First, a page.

In IT circles, there’s no shortage of angst and concern over the rise of bring your own device (BYOD) set-ups. The arguments are mainly based around the fact that IT doesn’t like the loss of control, but business units see BYOD solutions as a cost-saving measure. The discussion then quickly turns to security, which is where it gets complex and many businesses will abandon the idea for lack of knowledge about this specific element.

Who knows what will happen to the data on a device someone brings in from home? What if they lose it? Keep in mind, the exact same issues arise when companies issue employees mobile devices or computers on which they’re allowed to install personal apps or use for personal purposes.

The real way to handle MBYOD is to move to managed BYOD (MBYOD). That doesn’t mean mobile device management, which is a basic, first-line defense, akin to locking your front door at home. In MBYOD, you start with securing your data at its source, then move towards securing it at rest and in transit between the device and your internal systems.

In other words, BYOD means building a tiered system for access to your corporate environment. The final piece is to communicate this system with everyone in the company.

The pinnacle is complete mobile user access to the corporate environment, meaning they can use their device to function as if they were working at a computer while sitting at their office desk. They have complete access to where their files are stored, move about the internal networks get their emails, and access the intranet as well. This level of access is what you give to devices that have the best built-in information controls, managed by your information-savvy mobile management tools. You know that if the device is lost or stolen that you can wipe all the corporate data from the device. This is the base level tier.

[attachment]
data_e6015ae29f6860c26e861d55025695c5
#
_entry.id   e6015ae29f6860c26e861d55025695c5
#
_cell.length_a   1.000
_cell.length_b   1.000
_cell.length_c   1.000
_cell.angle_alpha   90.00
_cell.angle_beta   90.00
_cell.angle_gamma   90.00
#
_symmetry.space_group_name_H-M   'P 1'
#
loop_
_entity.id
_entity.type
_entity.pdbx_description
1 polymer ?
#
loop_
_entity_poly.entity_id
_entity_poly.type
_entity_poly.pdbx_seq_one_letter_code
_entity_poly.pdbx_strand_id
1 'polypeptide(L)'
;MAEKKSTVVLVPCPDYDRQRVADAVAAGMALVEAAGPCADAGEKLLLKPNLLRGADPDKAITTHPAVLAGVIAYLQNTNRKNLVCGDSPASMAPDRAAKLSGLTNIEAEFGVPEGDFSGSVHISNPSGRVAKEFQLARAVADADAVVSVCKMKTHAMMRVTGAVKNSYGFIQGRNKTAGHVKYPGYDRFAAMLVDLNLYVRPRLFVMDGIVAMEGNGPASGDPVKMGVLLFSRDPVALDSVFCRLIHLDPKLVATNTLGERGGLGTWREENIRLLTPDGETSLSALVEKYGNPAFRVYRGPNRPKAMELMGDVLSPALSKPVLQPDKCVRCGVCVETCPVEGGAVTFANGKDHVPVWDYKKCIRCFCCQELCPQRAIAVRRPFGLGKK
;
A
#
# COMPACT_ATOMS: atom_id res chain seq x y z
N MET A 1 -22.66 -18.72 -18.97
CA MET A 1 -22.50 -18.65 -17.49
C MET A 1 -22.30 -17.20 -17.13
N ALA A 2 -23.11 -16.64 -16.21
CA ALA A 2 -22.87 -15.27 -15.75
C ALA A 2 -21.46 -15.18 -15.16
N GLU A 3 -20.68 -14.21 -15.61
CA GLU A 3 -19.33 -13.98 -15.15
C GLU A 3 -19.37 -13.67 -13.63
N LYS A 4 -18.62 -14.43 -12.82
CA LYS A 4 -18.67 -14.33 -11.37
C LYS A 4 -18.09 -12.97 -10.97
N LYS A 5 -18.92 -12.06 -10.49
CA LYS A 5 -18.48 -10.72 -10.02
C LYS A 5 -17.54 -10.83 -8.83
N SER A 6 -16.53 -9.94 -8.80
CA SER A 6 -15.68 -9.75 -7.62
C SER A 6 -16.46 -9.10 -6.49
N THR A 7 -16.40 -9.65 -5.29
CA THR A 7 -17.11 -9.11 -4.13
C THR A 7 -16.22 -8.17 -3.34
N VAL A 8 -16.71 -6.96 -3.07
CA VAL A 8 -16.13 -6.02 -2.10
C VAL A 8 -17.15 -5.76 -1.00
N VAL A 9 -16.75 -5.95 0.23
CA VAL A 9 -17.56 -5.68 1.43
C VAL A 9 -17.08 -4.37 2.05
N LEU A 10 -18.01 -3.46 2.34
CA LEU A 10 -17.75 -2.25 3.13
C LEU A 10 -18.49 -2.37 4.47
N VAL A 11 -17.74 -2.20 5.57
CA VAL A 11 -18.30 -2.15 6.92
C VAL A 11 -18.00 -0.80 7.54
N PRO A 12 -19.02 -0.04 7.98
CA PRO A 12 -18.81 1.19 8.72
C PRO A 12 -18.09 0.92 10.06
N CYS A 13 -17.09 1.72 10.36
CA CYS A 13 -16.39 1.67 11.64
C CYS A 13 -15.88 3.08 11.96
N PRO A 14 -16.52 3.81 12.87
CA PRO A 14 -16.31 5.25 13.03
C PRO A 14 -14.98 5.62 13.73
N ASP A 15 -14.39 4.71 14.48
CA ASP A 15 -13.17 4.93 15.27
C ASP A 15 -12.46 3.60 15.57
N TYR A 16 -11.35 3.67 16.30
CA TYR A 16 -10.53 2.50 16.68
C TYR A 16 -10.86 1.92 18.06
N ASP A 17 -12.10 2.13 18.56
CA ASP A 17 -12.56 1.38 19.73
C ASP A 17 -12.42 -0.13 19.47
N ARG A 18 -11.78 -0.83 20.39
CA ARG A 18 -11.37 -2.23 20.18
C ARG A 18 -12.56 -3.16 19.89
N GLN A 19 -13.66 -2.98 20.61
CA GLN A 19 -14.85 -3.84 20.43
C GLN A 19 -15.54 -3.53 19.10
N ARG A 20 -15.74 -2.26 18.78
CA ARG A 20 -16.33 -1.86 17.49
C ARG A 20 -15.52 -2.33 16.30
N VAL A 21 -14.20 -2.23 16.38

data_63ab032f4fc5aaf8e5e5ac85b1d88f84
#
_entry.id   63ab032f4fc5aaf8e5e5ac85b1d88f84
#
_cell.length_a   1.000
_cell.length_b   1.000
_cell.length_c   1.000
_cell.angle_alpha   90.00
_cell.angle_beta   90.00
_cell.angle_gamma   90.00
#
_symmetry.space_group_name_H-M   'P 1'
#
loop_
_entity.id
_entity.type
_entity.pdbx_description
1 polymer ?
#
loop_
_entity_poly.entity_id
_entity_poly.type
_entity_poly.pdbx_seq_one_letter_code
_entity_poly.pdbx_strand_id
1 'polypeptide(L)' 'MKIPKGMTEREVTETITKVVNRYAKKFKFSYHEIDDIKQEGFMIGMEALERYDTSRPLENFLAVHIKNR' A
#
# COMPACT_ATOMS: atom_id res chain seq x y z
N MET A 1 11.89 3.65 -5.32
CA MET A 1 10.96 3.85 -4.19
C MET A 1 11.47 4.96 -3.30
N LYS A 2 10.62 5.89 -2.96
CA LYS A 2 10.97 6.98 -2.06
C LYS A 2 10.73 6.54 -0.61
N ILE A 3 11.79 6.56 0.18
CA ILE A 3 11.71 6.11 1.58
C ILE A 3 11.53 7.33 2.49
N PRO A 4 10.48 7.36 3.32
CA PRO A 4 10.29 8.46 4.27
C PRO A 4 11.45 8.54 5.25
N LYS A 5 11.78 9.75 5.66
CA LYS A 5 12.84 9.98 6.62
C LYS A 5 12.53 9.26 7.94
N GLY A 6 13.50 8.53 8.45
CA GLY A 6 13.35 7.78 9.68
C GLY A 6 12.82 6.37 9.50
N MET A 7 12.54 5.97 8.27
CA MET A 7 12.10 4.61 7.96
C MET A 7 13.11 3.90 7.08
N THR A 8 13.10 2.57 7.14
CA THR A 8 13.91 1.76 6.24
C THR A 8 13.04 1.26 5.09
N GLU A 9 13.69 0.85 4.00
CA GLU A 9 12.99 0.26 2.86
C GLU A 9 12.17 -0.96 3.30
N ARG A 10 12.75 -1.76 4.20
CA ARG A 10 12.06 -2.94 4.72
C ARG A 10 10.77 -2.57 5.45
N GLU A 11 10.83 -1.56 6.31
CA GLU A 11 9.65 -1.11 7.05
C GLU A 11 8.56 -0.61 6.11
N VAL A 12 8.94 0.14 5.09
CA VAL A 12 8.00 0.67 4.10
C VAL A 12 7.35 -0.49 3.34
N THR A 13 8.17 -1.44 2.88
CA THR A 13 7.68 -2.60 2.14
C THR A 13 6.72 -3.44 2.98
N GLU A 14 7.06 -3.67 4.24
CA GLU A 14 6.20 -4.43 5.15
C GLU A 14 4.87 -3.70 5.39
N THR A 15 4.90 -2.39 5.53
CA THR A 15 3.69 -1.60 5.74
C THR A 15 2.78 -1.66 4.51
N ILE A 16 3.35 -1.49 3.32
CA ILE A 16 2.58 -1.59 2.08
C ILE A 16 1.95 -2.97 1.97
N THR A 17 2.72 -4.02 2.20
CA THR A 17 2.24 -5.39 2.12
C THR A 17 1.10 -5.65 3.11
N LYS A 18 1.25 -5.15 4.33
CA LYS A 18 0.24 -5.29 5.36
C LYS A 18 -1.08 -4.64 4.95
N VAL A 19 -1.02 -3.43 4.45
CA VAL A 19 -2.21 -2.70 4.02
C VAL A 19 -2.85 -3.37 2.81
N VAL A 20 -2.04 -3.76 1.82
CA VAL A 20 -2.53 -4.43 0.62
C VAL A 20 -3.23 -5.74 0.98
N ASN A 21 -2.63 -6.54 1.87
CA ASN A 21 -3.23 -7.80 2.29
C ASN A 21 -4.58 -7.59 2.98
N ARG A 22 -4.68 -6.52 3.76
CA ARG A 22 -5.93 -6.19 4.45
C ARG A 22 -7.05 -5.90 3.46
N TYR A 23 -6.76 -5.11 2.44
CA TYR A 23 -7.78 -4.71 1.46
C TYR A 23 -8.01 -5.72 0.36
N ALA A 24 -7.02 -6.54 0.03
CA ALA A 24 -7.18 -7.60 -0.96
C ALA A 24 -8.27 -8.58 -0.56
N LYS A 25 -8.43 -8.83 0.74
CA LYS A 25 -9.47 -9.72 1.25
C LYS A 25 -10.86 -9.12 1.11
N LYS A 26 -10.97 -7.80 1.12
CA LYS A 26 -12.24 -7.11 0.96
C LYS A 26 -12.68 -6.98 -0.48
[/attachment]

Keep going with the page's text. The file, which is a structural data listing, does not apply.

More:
The next tier is where you might allow users to access on-premises resources but without any data actually residing on the device. Users might be granted access to server-based computing, virtual desktop infrastructure, and other functions, but you have some controls built into these devices. It is very difficult to fully protect your data on them.

Now that you’ve defined the tiered access to your corporate environment, you have to look at all devices in the market and determine what tiers they reside in.

You can build as many tiers as you like, although the more you build, the harder it becomes to define what devices go where.

With this approach neither IT nor the business is telling the user what device to buy but instead limiting what users can do based on the device they choose. This approach turns BYOD solutions into a self-managed BYOD program. Users have the direction they have to settle on an educated decision, and the security group is upbeat since it has the devices set up to ensure the organization’s information even on non-corporate gadgets.